Properly citing sources is one of the fundamental rules of good journalism. It's important. How can you trust an article if you can't examine it's raw material and judge it for yourself?
Scientific articles are a great example: some research will be published in a peer-reviewed journal, press releases will be sent out and news articles duly written. Do these articles accurately represent the research? Did the journalists even look at the research paper, or did they just cut and paste from the press release? If you care, the only way to really find out is to go to the published paper and read it for yourself.
In this highly-connected, web-enabled age we live in, you'd think online news articles would just link to sources as standard practice, right? Haha. Nice one.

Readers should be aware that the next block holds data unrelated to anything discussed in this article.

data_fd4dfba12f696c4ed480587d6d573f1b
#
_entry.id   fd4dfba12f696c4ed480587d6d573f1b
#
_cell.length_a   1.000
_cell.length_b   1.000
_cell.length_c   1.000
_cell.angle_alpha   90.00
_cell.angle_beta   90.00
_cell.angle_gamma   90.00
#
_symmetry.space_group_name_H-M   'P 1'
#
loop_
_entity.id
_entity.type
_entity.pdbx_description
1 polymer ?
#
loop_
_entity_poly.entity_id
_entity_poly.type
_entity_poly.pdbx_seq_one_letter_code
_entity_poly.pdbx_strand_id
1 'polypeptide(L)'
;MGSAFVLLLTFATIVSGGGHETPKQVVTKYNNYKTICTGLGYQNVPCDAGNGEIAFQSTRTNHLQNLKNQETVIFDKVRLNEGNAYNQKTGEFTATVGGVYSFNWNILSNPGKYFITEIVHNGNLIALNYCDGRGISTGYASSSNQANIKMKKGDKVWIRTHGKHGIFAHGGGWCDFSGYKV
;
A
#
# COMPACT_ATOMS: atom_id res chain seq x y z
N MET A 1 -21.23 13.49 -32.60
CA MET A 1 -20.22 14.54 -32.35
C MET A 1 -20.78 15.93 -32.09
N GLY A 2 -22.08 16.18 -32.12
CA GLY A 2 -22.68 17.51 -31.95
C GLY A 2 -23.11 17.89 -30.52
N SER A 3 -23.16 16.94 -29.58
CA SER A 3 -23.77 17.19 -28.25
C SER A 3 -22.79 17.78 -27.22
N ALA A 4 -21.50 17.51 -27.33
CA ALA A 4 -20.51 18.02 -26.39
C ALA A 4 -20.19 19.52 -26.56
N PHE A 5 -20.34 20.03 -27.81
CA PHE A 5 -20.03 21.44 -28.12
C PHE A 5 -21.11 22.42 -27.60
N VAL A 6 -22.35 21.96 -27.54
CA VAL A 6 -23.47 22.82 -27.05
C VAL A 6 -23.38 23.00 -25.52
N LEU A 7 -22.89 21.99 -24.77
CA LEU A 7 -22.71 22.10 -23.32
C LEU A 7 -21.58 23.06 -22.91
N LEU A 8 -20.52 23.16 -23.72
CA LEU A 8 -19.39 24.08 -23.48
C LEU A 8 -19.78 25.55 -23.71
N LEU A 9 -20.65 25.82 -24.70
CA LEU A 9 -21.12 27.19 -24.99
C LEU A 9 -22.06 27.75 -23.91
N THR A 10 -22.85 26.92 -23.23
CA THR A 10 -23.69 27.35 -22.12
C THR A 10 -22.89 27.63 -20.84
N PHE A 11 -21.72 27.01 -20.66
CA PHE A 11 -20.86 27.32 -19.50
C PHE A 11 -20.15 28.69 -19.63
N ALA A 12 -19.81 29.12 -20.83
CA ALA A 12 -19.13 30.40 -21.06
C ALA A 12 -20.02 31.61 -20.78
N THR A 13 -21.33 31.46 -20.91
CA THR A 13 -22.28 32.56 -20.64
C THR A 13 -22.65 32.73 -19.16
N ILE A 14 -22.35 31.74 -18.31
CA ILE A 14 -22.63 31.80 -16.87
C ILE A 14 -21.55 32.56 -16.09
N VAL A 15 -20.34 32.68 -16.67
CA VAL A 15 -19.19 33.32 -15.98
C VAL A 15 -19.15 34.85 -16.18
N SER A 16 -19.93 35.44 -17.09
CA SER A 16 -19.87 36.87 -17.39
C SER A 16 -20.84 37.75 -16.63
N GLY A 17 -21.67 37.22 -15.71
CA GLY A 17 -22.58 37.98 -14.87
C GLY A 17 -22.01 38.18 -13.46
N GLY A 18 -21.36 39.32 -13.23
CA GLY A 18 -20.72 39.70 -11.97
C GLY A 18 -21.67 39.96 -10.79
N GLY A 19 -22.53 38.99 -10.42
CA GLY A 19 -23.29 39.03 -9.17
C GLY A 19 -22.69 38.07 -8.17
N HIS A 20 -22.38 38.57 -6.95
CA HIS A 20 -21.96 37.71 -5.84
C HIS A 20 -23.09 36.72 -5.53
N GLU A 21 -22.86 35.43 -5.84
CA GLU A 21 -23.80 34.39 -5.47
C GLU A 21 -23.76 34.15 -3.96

There are many reasons why articles are not linked to their sources. To name a few:
- Laziness. Journalists are busy, and linking is extra work.
- Fear. A lot of web sites are terrified of linking to other web sites and have explicit policies to restrict this. Precious readers might leave and not come back! The horror.... the horror...
- Dishonesty. The story might be based on some highly dodgy "research", "poll" or "survey", likely commissioned by someone with a vested interest in the outcome.
- Inertia. Printed news never had fancy-pants hyperlinks. Why should the online version?
The cost of all this is the continual, gradual erosion of trust - that most precious of currencies. A news outlet without the trust of it's readers has nothing.
So, until the news organisations all adjust to this new, connected world of ours, what can we do about it?
Do it ourselves, of course!
It's a place where we can all work together to add sources to articles that really should have had them in the first place.
Try it out.
Help us improve it.
Together we can make the web a better place!